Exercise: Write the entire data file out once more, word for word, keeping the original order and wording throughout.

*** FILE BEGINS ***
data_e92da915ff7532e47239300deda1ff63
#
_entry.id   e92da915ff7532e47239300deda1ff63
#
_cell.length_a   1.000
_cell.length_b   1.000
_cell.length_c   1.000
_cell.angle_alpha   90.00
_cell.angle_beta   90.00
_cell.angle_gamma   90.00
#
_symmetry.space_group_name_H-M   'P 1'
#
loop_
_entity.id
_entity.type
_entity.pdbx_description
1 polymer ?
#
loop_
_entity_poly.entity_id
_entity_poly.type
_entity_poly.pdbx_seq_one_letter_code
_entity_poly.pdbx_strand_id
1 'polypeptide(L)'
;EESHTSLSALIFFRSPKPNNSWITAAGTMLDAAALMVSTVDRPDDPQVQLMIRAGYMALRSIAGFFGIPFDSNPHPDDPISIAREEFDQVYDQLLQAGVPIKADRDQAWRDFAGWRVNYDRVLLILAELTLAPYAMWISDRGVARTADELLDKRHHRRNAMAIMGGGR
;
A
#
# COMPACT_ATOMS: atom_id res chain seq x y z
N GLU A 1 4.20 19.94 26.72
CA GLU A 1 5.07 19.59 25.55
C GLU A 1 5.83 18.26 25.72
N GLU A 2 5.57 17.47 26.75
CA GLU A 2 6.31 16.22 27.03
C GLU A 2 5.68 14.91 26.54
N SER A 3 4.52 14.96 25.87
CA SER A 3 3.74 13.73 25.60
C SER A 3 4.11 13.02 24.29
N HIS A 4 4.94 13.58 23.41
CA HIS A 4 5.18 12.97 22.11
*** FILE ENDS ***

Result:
data_e92da915ff7532e47239300deda1ff63
#
_entry.id   e92da915ff7532e47239300deda1ff63
#
_cell.length_a   1.000
_cell.length_b   1.000
_cell.length_c   1.000
_cell.angle_alpha   90.00
_cell.angle_beta   90.00
_cell.angle_gamma   90.00
#
_symmetry.space_group_name_H-M   'P 1'
#
loop_
_entity.id
_entity.type
_entity.pdbx_description
1 polymer ?
#
loop_
_entity_poly.entity_id
_entity_poly.type
_entity_poly.pdbx_seq_one_letter_code
_entity_poly.pdbx_strand_id
1 'polypeptide(L)'
;EESHTSLSALIFFRSPKPNNSWITAAGTMLDAAALMVSTVDRPDDPQVQLMIRAGYMALRSIAGFFGIPFDSNPHPDDPISIAREEFDQVYDQLLQAGVPIKADRDQAWRDFAGWRVNYDRVLLILAELTLAPYAMWISDRGVARTADELLDKRHHRRNAMAIMGGGR
;
A
#
# COMPACT_ATOMS: atom_id res chain seq x y z
N GLU A 1 4.20 19.94 26.72
CA GLU A 1 5.07 19.59 25.55
C GLU A 1 5.83 18.26 25.72
N GLU A 2 5.57 17.47 26.75
CA GLU A 2 6.31 16.22 27.03
C GLU A 2 5.68 14.91 26.54
N SER A 3 4.52 14.96 25.87
CA SER A 3 3.74 13.73 25.60
C SER A 3 4.11 13.02 24.29
N HIS A 4 4.94 13.58 23.41
CA HIS A 4 5.18 12.97 22.11